This year’s round of awards from Hackney Council’s grants programme resulted in some contentious decisions. A total of 72 local voluntary and community groups ultimately received a share of the £2.5 million awarded as part of the scheme, following 50 challenges to the original funding decisions made by the council.
Overall, 188 organisations applied for funding of which 136 were new applicants who did not get funding last year. Nevertheless, the bulk of the successful bids were from previous successful applicants, with only eight new applications being recommended for funding.
After the release of the initial recommendations, a further six groups were awarded funding upon sending in ‘right to reply’ applications. Among the beneficiaries were the Hackney Youth Orchestra Trust, Halkevi Turkish and Kurdish Community Centre and the Lion Club.
Groups that were refused include the Finsbury Park Homeless Family Project, Alevi Cultural Centre and Cemvi, Arcola Theatre and the Hackney Society.
Other groups saw their funding cut, including Age Concern Hackney, whose grant dropped from £45,000 in 2010/11 to £25,000 in 2011/12. The City and Hackney Carers Centre face a reduction from £45,000 to £40,000.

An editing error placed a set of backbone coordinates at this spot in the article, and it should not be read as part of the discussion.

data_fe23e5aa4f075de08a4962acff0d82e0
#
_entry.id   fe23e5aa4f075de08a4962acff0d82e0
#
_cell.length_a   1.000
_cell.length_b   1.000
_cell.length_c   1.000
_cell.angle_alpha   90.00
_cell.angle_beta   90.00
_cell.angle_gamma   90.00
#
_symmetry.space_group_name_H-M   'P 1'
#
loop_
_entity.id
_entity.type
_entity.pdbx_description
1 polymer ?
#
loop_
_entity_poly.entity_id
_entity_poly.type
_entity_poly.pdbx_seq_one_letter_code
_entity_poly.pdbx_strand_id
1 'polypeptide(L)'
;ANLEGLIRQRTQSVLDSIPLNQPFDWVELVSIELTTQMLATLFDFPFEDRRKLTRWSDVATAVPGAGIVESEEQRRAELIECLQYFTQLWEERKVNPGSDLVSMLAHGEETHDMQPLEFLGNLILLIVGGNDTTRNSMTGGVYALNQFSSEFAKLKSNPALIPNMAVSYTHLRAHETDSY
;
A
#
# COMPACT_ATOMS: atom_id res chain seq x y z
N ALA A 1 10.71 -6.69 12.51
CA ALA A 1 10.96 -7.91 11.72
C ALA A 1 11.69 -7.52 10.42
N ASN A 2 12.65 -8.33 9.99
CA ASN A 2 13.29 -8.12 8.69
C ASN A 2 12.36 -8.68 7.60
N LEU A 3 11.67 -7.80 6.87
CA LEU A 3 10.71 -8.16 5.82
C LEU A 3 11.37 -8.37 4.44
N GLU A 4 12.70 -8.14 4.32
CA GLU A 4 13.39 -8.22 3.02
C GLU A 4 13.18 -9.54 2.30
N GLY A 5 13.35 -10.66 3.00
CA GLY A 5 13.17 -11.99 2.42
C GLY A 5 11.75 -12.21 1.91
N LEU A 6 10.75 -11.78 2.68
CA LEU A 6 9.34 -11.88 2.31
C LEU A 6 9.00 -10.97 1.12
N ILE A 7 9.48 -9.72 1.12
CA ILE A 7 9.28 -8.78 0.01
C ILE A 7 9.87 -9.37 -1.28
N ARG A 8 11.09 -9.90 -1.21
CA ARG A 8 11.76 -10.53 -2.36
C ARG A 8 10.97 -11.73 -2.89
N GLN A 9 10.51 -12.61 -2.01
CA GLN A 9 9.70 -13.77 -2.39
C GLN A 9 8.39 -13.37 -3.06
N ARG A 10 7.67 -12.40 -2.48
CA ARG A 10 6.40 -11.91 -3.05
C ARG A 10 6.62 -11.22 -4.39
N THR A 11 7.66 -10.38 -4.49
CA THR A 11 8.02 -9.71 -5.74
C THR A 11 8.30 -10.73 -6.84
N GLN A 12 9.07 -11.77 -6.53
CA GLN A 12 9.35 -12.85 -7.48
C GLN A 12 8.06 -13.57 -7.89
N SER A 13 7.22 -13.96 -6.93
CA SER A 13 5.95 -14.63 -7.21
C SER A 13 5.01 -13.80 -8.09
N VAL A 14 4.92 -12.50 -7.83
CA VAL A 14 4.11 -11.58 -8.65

Organisations that saw their grants increase include Lubavitch Youth, whose funding went up from £10,000 to £20,000 and the Hackney Bangladeshi Cultural Association, whose grant rose from £17,000 to £20,000.
In distributing the grants, six main areas were identified to categorise the different applicants. These ranged from improving educational attainment and safeguarding the environment to reducing poverty and making the borough safer.
Nearly £150,000 was allocated to 14 holiday play schemes, while £680,000 went to provide larger grants to six well-known and well-established borough-wide providers: the Citizens’ Advice Bureau (£200,000), Volunteer Centre Hackney (£55,000) Hackney Council for Voluntary Service (£125,000), Hackney Community Law Centre £150,000), Hackney Community Transport (£100,000) and the Hackney Play Association (£50,000).
Councillor Jonathan McShane, the cabinet member responsible for the voluntary sector, highlighted the importance of such initiatives for the local community. “Many of the 72 charities on this list are reaching parts of the borough that could not be reached in any other way,” he said.
Smaller projects benefiting from the programme include the Hospital and Prison Action Network, a support group for people in prison or hospital. It will use its £6000 grant to run a prostate cancer awareness project aimed at African Caribbean and mixed heritage men.
The Abney Park Trust also got a nod in the form of £40,000, the third year in which it has been successful in its application for funding. The financial boost will enable the trust to continue running its forest school, volunteering scheme and craft workshops.